From Phnom Penh we headed south 240 km. by road to Sihanoukville for some beach time. Sihanoukville is a city located on a small peninsula with beach resorts, tropical islands and a commercial port. A trip that in Canada, especially on the #1, would take just over two hours took four. It’s not the traffic so much, but the road conditions and having to share the road with all manner of transportation. Including oxen.
It was a great opportunity to see rural Cambodia. About 80% of Cambodia’s population lives in rural communities, most eeking out a living working rice fields. As our trip was during their “cool” dry season, there was very little farming going on, just emaciated looking water buffalo or oxen grazing yellowed fields/patties. With virtually no rains during this time of year and no irrigation systems the farms lie idle.
I took pictures during that road trip, they would have been great here but....my camera ate them. ARGGGGG!
The highlight of our stay in Sihanoukville was a visit to Ream National Park. It was established in 1993 to protect a threatened environment. The park encompasses 200 km² of mangrove forests, tropical jungle, and bird life in abundance. Our guide for this day was a park ranger. He began our visit with a boat trip that started at one edge of the park and wound its way through the tranquil waterways for 1 ½ hours.
A few families are allowed to live and fish in the park. All activity is carefully monitored for environmental impact.
A little girl came out of one of the huts to wave as we went by.
After 1 ½ hours we were at the mouth of the river where it empties into the Gulf of Thailand and the location of a tiny fishing village. We watched people going about their daily lives... a woman mending a fishing net....
a child and her pet.
There was even a one room school house. Class was on lunch break so our guide showed us inside the sparse looking facility. I noticed a world map on the wall and thought I should show him where we live...and that we live by the water as well and that fishing is/was an important part of life there too.
He then led us on a 1/2 hour trek through the jungle, pointing out various fruit trees, birds, geckos...and just telling us about the park, the people and their life in it. I learned a lot, for instance, that bananas are considered an invasive plant. And that cashews grow on trees and are not just a nut. Who knew!?!
At the end of trail was this beautiful white sand beach. The only sound was the waves hitting the shore and the birds in the trees. I rolled up my pant leg and waded into the water, it was bathtub warm. Heaven.
A couple of children from the village had tagged along with us on the trek, and at this point asked us for a hand-out. But not for money or treats. They asked for pencil or pen or paper. The guide told us that those items are in very short supply at the school. I wish I had known. All I had in my shoulder bag were two mechanical pencils. They wouldn't have done them any good. I felt so bad. I ended up giving them my Canada and Germany flag button. Note to self, travel with spare pencils & paper to give away.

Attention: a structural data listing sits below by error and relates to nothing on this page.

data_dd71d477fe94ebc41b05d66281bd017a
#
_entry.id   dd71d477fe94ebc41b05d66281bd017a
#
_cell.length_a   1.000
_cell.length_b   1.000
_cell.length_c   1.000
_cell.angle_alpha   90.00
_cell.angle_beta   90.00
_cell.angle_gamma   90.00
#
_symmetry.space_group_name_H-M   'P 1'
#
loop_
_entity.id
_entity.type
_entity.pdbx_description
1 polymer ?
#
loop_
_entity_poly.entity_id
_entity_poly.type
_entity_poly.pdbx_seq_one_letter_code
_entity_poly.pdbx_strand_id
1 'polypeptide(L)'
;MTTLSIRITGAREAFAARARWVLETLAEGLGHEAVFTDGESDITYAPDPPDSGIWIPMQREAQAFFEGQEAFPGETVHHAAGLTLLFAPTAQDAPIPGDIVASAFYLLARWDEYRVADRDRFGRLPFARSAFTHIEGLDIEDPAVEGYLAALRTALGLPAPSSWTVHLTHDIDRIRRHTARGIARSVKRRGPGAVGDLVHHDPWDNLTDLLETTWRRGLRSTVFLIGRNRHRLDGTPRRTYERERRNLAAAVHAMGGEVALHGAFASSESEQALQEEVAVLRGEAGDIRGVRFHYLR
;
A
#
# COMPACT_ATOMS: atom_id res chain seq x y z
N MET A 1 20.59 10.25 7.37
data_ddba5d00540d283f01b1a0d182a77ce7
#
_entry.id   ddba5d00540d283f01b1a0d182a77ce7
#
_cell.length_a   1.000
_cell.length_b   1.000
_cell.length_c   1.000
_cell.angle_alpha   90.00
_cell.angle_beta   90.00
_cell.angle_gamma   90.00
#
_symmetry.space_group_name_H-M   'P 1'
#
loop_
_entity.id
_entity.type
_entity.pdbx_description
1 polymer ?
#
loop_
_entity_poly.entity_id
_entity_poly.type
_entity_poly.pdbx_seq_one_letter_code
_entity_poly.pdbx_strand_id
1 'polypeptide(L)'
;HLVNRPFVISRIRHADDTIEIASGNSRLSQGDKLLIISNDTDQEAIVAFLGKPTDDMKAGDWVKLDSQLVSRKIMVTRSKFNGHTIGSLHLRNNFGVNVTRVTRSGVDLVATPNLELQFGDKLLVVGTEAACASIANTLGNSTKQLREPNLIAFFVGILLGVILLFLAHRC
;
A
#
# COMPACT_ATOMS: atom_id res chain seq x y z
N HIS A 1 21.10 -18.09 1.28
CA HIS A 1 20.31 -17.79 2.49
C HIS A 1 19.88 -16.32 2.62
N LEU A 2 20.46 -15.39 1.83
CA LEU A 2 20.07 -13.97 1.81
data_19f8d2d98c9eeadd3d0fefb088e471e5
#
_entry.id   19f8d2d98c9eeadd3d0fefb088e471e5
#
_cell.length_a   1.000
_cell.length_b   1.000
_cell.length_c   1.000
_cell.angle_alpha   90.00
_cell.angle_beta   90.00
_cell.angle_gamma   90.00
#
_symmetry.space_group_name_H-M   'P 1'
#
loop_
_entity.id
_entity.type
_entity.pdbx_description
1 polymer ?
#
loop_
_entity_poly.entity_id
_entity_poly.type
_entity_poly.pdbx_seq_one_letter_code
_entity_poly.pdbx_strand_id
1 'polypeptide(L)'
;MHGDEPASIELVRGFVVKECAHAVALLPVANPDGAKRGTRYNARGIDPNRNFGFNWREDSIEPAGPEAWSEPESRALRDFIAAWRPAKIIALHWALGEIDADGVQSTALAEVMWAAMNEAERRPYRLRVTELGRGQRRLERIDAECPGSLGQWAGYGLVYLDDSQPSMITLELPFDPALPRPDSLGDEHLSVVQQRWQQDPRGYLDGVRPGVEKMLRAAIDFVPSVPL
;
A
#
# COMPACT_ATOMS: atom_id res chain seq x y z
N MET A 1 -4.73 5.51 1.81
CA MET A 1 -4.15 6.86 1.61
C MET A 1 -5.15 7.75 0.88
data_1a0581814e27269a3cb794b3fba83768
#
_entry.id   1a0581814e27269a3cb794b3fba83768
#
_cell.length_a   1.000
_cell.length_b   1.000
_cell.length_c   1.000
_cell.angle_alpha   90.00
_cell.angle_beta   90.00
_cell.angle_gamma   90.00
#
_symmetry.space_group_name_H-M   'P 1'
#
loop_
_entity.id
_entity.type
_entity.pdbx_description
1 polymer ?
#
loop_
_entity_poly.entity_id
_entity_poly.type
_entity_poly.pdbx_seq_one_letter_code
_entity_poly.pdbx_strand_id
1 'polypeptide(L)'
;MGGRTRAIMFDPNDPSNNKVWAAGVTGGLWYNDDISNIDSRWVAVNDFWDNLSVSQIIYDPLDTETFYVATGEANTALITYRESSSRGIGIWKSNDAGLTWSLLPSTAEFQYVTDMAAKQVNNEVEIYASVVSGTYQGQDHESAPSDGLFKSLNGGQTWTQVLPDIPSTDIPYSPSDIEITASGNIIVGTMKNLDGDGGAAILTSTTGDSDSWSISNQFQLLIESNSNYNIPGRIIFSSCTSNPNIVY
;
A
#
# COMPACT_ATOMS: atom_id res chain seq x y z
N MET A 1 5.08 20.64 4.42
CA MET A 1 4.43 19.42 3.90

Again we have AboutAsia to thank for arranging our room at the fabulous Sohka Beach Resort. Because after a day of walking around in blazing heat and high humidity, it was great to get back to the hotel, our air conditioned room, jump into the pool and enjoy some nice refreshments. Erwin, being the professor, did student advising with the bar-keep at the swim-bar, who happened to be a university student. Wish I had a picture of that. Dr. Warkentin on a bar stool in the pool, drink in hand, talking to student about their career beyond bar-keeping.
Our final two days in Cambodia were free & easy. I worked on my tan. Read. Swam in the ocean. Erwin didn’t spend quite as much time in the sun. I tan quickly and easily, he not so much. We relaxed. Went on moon-light walks with only the cicadas keeping us company.
We went into town and browsed the market one morning. Fascinating multi-sensory place again…just like all the other markets had been that we’d visited, but I love going to them. That's me near the bottom left. Lot's of fun shopping...by the way, the currency used is the US dollar.
Some random signs we saw along the way.
We tried to as much as possible to soak-in the Cambodian culture during our two week trip. For the most part we ate, aside from breakfasts which came with the room, outside the hotel/resort compounds.We never felt afraid or threatened when we went for strolls, and in contrast to other developing countries that we've visited, we were seldom asked for hand-outs. Tuk-tuk drivers were another story, but even there a polite “no thanks, we enjoy walking” was enough to stop them. So polite.
My sweetie, on our last evening there.
The next morning we got up early to watch the sunrise and say good-bye to this beautiful place.
We were sad to leave Cambodia because as the days went by we were captivated by the spirit of the place. The Cambodian people and their gentle, quiet & respectful nature will forever remain in our hearts.
To all our guides and drivers, and the many others who touched our lives and had a hand in building our memories, our most heartfelt “awkunh ch'ran” (អរគុណច្រើន).